‘The Awakening of the Waterfall’-presaging the upsurge of a fine frenzy of creative writing.After spending some time with Satyendranath’s family in Karwar, he returned to Calcutta late in 1883 to be married to Mrinalini (b. 1873). The next year (1884) saw the tragic death by suicide of Kadambari Devi-an event that left a lasting scar on his mind. The same year he was appointed Secretary of the Adi Brahmo Samaj and crossed swords with Bankim Chandra Chatterjee, the leading literary figure of Bengal of the day, on the ideals of Hinduism.

In 1885, he became associated with another family magazine, the Balak, and assisted its Editor, Jnanadanandini Devi (Satyendranath’s wife), in its management. Some of his earliest juvenile writings appeared in the Balak. That was also the year when the first collection of his songs came out with the title ‘Rabichchaya’-indicative of his popularity as a lyricist-composer.

His eldest child (a daughter), Bela or Madhurilata, was born in 1886. The same year he composed and himself sang the inaugural song at the second session of the Indian National Congress in Calcutta.

Literary biographers agree that Rabindranath’s many-sided genius entered a new phase with the composing of the poems of ‘Manasi’, the musical play ‘Mayar Khela’ and the drama ‘Raja O Rani’-all of which were written during 1887-90. During this time he first participated publicity in political controversy when he protested against the reactionary anti-Indian policy of Lord Cross, the then Secretary of State for India, and advocated the appointment of elected representatives of the people as members of the Viceroy’s Executive Council.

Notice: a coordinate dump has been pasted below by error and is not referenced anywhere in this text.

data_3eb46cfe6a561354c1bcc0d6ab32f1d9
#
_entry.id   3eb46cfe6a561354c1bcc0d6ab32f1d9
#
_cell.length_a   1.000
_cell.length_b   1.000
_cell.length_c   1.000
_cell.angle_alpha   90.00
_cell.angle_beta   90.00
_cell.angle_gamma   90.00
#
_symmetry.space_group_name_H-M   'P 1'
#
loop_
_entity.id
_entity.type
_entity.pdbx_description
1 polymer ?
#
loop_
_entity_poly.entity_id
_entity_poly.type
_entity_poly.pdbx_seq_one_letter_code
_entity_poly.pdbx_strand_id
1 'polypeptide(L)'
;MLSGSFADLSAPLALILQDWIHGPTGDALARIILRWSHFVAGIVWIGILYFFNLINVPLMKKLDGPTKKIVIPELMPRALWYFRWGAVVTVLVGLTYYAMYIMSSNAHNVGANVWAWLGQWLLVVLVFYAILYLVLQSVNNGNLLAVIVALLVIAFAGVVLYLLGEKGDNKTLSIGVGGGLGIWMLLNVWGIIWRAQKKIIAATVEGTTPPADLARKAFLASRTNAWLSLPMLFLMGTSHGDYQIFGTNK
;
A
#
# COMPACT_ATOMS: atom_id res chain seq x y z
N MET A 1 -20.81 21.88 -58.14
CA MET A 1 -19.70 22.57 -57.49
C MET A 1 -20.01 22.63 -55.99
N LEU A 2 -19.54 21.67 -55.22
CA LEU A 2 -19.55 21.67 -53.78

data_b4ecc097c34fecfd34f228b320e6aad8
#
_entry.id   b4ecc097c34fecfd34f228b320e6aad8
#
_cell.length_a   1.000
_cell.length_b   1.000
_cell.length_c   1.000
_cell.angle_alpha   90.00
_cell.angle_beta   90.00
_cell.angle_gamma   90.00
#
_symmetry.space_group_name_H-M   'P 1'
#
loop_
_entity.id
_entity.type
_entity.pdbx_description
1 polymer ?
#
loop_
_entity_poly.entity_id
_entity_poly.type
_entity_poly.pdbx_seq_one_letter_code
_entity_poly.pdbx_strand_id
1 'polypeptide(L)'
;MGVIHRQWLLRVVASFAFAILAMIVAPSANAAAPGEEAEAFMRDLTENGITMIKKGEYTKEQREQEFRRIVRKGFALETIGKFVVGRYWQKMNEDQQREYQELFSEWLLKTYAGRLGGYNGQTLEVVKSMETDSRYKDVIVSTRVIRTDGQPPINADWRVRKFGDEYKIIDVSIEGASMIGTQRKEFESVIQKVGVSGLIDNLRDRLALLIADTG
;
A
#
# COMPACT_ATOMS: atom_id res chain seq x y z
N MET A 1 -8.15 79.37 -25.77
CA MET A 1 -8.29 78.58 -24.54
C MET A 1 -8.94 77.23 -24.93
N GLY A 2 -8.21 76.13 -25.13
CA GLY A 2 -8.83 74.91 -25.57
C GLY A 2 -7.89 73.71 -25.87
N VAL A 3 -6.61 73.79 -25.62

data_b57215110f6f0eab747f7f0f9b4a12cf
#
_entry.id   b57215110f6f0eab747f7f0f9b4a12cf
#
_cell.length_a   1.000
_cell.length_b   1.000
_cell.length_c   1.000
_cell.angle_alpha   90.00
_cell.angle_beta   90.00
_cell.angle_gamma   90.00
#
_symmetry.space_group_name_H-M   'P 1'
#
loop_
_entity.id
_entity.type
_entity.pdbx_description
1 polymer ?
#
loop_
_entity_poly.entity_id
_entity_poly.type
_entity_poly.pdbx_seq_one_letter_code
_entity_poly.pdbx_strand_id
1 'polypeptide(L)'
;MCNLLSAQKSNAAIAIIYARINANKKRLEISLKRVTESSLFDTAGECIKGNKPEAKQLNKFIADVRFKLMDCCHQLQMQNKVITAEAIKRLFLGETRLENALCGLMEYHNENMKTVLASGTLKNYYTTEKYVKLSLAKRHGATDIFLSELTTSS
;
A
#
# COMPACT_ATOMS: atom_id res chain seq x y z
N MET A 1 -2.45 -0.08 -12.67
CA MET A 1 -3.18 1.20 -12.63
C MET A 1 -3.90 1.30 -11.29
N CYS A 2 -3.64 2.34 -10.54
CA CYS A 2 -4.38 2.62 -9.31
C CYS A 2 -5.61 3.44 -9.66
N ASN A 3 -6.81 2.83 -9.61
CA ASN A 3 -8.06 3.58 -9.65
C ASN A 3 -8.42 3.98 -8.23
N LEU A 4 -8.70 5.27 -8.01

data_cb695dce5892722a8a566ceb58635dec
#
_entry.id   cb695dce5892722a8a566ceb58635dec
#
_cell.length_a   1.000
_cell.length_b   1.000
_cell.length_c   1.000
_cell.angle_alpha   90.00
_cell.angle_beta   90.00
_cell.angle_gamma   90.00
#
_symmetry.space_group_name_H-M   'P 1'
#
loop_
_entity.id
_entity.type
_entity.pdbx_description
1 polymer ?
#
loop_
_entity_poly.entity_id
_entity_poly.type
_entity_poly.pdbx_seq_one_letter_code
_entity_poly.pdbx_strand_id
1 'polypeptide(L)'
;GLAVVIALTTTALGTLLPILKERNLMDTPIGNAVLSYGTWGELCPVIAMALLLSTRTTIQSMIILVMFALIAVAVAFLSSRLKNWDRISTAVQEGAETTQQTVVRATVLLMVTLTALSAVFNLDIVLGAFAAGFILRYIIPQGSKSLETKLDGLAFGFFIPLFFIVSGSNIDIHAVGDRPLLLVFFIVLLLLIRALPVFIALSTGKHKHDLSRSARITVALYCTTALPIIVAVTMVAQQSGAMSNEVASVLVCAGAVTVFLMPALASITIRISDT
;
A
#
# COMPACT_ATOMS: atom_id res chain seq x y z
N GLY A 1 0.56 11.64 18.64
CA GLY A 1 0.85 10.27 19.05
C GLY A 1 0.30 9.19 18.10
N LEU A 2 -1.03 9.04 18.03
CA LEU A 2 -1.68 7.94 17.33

His eldest son, Rathindranath, was born in 1888. There was a brief interlude of about three months which he spent on a visit to England in the later part of 1890. The diary he maintained of the visit made scintillating reading when published in book-form.

Towards the end of 1890, on return from England, Rabindranath was entrusted by his father with the management of the extensive family estates in the Rajshahi district-with his headquarters at Shilaidah. His third child Renuka, was born early in 1891.

Rabindranath spent the next decade of his life (1890-1900) mainly in the countryside, in close contract with the children of the soil. In the first phase, his confrontation with the rural situation took the form of exquisitely sensitive vignettes of the life around-‘The Postmaster’ was one of the crop of these short stories which were published, week by week, in the Hitavadi. Thereafter, when the monthly Sadhana was founded by him in 1891, with his nephew, Sudhindranath, as editor, it became almost the sole organ of his self-expression.

The Sadhana published some of his best writings-including ‘Sonar Tari’ and ‘Panchabhuter Diary’. In 1894 he assumed the editorship of the periodical itself and remained its editor until it ceased publication in 1895. His exquisite letters addressed to his niece, Indiradevi, later collected as ‘Chhinnapatra’, belonged to this period.